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Tax Cobra charges 26 people

TAX Cobra, a special financial law enforcement unit, has revealed a major tax fraud scam pertaining to a fictitious business dealing in natural stone, which could have deprived the state of €40 million. A total of 67 firms are involved in the case, and the investigator has accused 26 people, the TASR newswire reported on May 19.

TAX Cobra, a special financial law enforcement unit, has revealed a major tax fraud scam pertaining to a fictitious business dealing in natural stone, which could have deprived the state of €40 million. A total of 67 firms are involved in the case, and the investigator has accused 26 people, the TASR newswire reported on May 19.

According to František Imrecze, head of the Financial Administration, this is one of the biggest cases that Tax Cobra has dealt with so far. It dates back to 2008.

“It has the characteristics typical of carousel fraud; it is a very extensive case of tax fraud,” Imrecze said, as quoted by TASR.

The main organisers of the fictitious business were Slovaks. They bought the rough stone, which they later sold to other companies that claimed to have processed it, which increased its value. The companies then sold the stone, but did not pay the VAT.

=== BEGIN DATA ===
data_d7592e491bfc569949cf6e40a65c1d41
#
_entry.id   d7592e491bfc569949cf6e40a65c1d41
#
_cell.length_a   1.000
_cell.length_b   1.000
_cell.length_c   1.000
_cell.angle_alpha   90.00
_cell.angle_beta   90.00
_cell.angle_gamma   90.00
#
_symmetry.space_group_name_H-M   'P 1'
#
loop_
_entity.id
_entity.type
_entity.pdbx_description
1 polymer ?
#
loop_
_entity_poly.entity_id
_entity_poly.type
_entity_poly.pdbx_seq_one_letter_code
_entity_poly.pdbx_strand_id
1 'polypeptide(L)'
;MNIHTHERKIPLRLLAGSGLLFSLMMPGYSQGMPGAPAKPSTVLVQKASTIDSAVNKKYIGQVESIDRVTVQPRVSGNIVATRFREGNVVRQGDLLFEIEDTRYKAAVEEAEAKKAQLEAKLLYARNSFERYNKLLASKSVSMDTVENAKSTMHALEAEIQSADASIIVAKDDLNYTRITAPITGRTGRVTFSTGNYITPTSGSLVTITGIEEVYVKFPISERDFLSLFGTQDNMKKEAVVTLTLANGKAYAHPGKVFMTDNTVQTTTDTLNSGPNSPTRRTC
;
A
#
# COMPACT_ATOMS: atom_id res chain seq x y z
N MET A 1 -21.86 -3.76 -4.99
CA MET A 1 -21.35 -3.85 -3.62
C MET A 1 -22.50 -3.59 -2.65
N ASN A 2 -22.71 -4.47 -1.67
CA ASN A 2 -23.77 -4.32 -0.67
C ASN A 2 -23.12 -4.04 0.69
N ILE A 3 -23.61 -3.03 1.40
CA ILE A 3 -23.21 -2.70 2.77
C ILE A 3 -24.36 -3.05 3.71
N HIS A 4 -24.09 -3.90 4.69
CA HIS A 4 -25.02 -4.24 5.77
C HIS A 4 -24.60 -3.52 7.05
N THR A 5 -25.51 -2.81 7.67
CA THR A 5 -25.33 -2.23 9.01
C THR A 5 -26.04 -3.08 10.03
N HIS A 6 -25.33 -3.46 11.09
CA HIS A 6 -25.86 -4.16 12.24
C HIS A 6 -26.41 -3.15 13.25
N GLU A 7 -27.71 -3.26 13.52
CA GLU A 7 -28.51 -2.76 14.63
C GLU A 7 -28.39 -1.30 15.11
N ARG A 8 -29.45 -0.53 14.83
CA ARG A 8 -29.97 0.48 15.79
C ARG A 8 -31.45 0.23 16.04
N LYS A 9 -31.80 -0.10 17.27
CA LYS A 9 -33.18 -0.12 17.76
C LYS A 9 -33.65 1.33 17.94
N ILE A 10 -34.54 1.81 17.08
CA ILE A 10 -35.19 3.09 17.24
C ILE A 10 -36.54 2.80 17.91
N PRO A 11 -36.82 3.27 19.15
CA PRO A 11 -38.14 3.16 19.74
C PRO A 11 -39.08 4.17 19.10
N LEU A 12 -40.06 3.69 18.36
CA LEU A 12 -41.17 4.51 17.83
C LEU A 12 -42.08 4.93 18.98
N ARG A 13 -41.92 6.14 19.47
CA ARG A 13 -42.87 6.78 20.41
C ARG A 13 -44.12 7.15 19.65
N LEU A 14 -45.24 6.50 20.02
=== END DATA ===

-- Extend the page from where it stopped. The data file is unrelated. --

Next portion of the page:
“Those who were to pay VAT in this case never paid it, since the company disappeared or was rewritten under the name of someone who could not be contacted,” said Daniel Čech from the Financial Administration, as quoted by TASR.

The purchasers of the stone subsequently asked for excess tax refunds, since they were exporting the goods abroad to the Czech Republic and Serbia. In the end, the stone was returned to Slovakia and used in another sale.

The police have already carried out searches of 29 homes, 22 of which were in Slovakia, five in the Czech Republic and two in Serbia. Seven of the 26 people accused were taken into custody, Police Corps President Tibor Gašpar told TASR.

If found guilty, they could spend from seven to 12 years in prison.

Source: TASR

Compiled by Radka Minarechová from press reports

The Slovak Spectator cannot vouch for the accuracy of the information presented in its Flash News postings.

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